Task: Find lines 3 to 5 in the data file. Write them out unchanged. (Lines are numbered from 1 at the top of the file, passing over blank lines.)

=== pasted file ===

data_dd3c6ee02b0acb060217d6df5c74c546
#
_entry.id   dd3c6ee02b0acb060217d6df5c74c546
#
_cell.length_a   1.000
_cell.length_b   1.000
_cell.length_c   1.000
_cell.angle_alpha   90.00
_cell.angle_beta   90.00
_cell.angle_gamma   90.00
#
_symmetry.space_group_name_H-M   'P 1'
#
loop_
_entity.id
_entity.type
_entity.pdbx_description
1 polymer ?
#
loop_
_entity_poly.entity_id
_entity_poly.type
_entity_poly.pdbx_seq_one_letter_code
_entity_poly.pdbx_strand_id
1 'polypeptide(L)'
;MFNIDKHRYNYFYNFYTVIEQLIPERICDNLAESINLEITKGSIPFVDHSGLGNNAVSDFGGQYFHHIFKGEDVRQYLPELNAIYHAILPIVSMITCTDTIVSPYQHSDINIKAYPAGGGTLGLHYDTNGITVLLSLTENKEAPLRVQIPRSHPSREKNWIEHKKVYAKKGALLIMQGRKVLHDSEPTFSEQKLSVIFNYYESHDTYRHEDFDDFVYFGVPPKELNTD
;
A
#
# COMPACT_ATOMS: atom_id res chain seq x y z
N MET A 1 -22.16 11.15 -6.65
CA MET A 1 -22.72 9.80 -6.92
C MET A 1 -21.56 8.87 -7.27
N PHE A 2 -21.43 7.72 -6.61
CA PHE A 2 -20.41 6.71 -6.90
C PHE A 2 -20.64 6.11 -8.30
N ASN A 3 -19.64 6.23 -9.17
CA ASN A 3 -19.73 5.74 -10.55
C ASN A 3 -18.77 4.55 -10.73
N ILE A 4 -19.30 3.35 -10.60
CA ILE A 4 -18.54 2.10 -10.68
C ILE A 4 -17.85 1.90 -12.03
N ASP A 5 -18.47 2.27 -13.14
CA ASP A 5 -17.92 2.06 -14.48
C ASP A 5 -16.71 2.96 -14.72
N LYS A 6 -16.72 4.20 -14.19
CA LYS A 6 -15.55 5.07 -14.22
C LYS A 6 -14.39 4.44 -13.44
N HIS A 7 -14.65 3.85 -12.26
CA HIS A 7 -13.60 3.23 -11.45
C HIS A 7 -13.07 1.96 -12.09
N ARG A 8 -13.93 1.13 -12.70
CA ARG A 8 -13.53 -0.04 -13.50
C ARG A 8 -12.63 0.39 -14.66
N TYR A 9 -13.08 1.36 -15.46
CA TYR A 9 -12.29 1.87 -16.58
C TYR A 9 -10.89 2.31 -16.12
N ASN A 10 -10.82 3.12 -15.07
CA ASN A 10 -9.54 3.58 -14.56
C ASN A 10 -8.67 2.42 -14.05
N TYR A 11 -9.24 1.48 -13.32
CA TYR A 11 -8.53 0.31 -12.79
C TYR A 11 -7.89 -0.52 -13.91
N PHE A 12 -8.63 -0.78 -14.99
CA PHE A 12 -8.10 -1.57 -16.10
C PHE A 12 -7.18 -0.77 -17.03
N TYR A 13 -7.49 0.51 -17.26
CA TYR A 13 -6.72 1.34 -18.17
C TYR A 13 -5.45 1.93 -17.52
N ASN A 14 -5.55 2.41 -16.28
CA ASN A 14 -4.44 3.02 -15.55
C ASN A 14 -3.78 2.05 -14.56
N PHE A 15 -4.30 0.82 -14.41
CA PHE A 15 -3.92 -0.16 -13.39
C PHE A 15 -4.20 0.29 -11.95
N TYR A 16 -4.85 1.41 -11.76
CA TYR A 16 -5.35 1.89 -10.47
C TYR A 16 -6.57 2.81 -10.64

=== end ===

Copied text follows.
_entry.id   dd3c6ee02b0acb060217d6df5c74c546
#
_cell.length_a   1.000